To a large extent, we all shape our own experiences of reality: We see the things we want to see and block out the things that do not fit our world view.
Walking home yesterday afternoon, I was amused to notice how much I tend to do this even when it comes to bicycles.
Both Vienna and Boston are full of generic modern unremarkable bikes, yet the ones I pay attention to are the classic and vintage bikes.
And since I notice these more, in my subsequent memories they are the ones that play a starring role in the city's "velo life".
In a similar fashion, I tend to pay lots of attention to architecture I like and ignore all the "ugly" stuff right next to it. As a result, a city or a neighborhood might consist entirely of beautiful architecture in my memories.
There are countless examples of this of course, and unless we point and shoot in a random direction we cannot take a picture without revealing our subjective biases. Our pictures reflect how we want to see and remember things rather than how they actually are. For example, several readers have pointed out to me that my "street scenes" tend to be miraculously free of cars, and indeed I seem to frame photos so as to avoid them. There is just something about modern cars that is not photogenic: they detract from the feel of the city landscape.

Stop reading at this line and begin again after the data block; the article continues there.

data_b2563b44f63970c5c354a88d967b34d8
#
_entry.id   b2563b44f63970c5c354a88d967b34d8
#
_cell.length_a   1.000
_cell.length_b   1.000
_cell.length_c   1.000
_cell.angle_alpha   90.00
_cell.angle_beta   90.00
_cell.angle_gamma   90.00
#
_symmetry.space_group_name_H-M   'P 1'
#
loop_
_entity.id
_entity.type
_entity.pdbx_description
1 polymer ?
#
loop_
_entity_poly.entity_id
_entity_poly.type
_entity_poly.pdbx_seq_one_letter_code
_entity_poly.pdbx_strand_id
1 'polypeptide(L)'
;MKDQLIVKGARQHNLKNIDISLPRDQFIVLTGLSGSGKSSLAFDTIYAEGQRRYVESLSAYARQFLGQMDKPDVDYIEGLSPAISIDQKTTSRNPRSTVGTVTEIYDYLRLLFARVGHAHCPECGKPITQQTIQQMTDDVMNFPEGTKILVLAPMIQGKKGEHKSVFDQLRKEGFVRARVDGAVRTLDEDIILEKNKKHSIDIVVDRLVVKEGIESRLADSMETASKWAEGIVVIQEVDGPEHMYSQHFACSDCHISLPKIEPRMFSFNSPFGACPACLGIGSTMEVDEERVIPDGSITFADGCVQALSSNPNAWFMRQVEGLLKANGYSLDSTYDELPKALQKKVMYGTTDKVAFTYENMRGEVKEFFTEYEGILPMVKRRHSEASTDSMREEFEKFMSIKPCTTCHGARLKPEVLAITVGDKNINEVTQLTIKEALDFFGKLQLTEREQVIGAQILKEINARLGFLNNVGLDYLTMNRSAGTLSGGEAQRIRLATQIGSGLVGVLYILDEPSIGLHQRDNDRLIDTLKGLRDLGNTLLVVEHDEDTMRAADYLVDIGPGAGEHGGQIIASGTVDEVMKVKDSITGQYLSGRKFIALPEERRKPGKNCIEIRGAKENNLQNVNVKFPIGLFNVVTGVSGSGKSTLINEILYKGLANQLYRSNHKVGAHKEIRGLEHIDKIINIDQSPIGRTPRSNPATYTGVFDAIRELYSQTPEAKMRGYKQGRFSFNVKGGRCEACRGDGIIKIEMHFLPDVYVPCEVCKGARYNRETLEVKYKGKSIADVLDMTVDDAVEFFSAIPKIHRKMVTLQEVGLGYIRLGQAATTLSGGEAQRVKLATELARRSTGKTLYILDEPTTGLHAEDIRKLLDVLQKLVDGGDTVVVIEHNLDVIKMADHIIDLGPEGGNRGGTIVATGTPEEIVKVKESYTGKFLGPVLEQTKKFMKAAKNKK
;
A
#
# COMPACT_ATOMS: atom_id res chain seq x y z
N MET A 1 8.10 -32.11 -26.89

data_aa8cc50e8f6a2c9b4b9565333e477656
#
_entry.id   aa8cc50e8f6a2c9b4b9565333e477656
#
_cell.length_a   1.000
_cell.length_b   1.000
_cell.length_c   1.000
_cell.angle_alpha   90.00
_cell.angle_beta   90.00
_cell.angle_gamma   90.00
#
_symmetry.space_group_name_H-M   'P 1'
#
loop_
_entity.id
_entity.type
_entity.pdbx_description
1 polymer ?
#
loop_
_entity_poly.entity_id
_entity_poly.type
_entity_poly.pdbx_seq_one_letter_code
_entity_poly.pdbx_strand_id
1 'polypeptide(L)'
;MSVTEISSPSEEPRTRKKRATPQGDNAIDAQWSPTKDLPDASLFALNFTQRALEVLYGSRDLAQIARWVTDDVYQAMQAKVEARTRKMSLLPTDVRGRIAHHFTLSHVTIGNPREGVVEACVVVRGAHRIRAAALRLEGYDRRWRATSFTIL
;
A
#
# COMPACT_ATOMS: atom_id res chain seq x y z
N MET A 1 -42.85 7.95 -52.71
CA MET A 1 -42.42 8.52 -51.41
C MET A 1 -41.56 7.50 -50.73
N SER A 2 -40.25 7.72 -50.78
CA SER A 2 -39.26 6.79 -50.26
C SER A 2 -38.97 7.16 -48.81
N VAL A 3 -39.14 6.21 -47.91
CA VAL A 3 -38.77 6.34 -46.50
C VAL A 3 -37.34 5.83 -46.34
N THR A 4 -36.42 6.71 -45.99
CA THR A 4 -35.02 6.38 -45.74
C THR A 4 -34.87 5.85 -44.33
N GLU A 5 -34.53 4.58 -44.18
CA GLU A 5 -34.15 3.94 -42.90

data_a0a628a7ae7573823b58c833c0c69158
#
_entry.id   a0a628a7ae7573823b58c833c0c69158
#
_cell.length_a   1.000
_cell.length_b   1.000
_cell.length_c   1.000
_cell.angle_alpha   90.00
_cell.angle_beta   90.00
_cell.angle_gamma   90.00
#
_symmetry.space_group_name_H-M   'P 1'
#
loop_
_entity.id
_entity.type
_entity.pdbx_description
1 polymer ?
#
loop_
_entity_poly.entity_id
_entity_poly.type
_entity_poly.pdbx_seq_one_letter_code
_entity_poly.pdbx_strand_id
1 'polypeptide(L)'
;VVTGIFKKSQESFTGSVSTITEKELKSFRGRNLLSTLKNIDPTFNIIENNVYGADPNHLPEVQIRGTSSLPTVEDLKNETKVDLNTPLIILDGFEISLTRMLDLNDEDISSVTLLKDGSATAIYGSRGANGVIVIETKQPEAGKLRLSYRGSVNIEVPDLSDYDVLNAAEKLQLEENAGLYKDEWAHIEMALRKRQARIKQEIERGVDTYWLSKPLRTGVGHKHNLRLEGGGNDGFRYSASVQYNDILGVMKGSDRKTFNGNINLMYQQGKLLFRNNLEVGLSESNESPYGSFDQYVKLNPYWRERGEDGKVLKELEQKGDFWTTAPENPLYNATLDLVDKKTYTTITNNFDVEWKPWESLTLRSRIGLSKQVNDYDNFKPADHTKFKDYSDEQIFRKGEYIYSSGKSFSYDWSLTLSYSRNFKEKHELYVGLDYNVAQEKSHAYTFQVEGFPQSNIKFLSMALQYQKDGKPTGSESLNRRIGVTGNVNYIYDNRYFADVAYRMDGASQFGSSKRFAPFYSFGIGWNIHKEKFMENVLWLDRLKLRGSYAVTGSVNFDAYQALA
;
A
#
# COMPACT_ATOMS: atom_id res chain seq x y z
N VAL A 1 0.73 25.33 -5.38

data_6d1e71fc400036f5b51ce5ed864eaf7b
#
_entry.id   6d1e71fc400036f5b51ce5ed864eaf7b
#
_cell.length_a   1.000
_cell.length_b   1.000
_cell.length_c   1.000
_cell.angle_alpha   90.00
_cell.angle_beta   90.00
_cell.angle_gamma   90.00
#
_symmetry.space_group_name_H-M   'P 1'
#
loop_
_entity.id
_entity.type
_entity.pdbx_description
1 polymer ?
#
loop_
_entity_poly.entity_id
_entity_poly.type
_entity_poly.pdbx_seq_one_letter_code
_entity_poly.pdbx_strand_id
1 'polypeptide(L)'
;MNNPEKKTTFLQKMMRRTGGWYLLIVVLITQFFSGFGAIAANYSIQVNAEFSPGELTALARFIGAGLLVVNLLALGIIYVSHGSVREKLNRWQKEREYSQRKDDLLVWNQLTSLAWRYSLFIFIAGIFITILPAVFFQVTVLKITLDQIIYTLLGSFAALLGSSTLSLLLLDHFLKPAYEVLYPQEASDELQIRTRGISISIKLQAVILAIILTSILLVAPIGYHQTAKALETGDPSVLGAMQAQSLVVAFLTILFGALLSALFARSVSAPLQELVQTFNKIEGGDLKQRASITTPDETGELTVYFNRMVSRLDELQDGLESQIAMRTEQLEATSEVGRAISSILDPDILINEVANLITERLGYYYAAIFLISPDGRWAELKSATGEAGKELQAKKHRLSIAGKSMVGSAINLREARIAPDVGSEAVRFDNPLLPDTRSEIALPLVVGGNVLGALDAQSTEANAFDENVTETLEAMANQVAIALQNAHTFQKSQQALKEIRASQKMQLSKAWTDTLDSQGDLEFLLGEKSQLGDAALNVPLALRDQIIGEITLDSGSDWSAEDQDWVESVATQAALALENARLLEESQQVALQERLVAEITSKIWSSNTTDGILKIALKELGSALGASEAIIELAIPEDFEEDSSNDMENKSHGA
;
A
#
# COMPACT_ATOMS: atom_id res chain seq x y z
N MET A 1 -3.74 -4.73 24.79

Bicycles, on the other hand, seem to enrich it - especially when the bicycles are nice and the cyclists are well dressed. Yes, that is a Hassidic Jew cycling through Vienna - who clearly has no problem cycling in a suit.
And here is a couple, cycling into the sunset idyllically. While of course I did not stage these scenes, you could say that I chose to notice them out of the many alternative scenes I could have noticed instead.
So, what is my point? Only that life can be filled with golden sunsets and lovely bicycles if we want it to - even on those days when it's not.